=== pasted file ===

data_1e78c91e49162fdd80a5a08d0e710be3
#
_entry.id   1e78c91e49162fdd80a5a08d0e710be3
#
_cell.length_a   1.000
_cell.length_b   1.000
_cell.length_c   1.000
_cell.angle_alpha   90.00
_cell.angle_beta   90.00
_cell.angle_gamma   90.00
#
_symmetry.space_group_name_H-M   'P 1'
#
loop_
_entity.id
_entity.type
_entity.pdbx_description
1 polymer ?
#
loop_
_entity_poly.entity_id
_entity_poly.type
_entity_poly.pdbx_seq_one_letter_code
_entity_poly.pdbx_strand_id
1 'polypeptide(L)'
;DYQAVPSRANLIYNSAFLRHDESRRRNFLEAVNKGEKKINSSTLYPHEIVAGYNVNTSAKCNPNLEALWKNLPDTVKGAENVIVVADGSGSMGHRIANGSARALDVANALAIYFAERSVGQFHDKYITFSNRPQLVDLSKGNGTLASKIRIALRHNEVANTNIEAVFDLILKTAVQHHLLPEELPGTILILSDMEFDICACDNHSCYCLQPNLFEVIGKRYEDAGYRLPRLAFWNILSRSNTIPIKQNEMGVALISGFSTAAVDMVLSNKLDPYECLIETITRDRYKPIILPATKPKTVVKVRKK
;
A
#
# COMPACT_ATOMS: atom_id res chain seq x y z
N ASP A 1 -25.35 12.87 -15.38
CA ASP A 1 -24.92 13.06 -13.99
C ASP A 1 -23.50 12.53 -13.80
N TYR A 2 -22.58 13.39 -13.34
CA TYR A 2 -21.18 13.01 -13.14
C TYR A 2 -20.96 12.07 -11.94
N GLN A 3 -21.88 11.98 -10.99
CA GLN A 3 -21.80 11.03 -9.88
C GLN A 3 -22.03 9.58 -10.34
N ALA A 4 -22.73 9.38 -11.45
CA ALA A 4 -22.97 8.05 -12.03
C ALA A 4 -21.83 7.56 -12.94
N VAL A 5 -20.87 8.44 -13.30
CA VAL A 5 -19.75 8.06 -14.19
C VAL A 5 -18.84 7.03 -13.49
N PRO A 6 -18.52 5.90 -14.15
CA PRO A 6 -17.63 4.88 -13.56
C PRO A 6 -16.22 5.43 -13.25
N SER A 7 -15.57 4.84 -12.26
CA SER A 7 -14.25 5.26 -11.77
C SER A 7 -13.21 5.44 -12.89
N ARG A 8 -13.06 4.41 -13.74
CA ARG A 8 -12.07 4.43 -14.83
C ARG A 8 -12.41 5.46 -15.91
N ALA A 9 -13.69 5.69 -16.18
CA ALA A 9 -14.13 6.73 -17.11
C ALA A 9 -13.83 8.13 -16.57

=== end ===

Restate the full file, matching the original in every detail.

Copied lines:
data_1e78c91e49162fdd80a5a08d0e710be3
#
_entry.id   1e78c91e49162fdd80a5a08d0e710be3
#
_cell.length_a   1.000
_cell.length_b   1.000
_cell.length_c   1.000
_cell.angle_alpha   90.00
_cell.angle_beta   90.00
_cell.angle_gamma   90.00
#
_symmetry.space_group_name_H-M   'P 1'
#
loop_
_entity.id
_entity.type
_entity.pdbx_description
1 polymer ?
#
loop_
_entity_poly.entity_id
_entity_poly.type
_entity_poly.pdbx_seq_one_letter_code
_entity_poly.pdbx_strand_id
1 'polypeptide(L)'
;DYQAVPSRANLIYNSAFLRHDESRRRNFLEAVNKGEKKINSSTLYPHEIVAGYNVNTSAKCNPNLEALWKNLPDTVKGAENVIVVADGSGSMGHRIANGSARALDVANALAIYFAERSVGQFHDKYITFSNRPQLVDLSKGNGTLASKIRIALRHNEVANTNIEAVFDLILKTAVQHHLLPEELPGTILILSDMEFDICACDNHSCYCLQPNLFEVIGKRYEDAGYRLPRLAFWNILSRSNTIPIKQNEMGVALISGFSTAAVDMVLSNKLDPYECLIETITRDRYKPIILPATKPKTVVKVRKK
;
A
#
# COMPACT_ATOMS: atom_id res chain seq x y z
N ASP A 1 -25.35 12.87 -15.38
CA ASP A 1 -24.92 13.06 -13.99
C ASP A 1 -23.50 12.53 -13.80
N TYR A 2 -22.58 13.39 -13.34
CA TYR A 2 -21.18 13.01 -13.14
C TYR A 2 -20.96 12.07 -11.94
N GLN A 3 -21.88 11.98 -10.99
CA GLN A 3 -21.80 11.03 -9.88
C GLN A 3 -22.03 9.58 -10.34
N ALA A 4 -22.73 9.38 -11.45
CA ALA A 4 -22.97 8.05 -12.03
C ALA A 4 -21.83 7.56 -12.94
N VAL A 5 -20.87 8.44 -13.30
CA VAL A 5 -19.75 8.06 -14.19
C VAL A 5 -18.84 7.03 -13.49
N PRO A 6 -18.52 5.90 -14.15
CA PRO A 6 -17.63 4.88 -13.56
C PRO A 6 -16.22 5.43 -13.25
N SER A 7 -15.57 4.84 -12.26
CA SER A 7 -14.25 5.26 -11.77
C SER A 7 -13.21 5.44 -12.89
N ARG A 8 -13.06 4.41 -13.74
CA ARG A 8 -12.07 4.43 -14.83
C ARG A 8 -12.41 5.46 -15.91
N ALA A 9 -13.69 5.69 -16.18
CA ALA A 9 -14.13 6.73 -17.11
C ALA A 9 -13.83 8.13 -16.57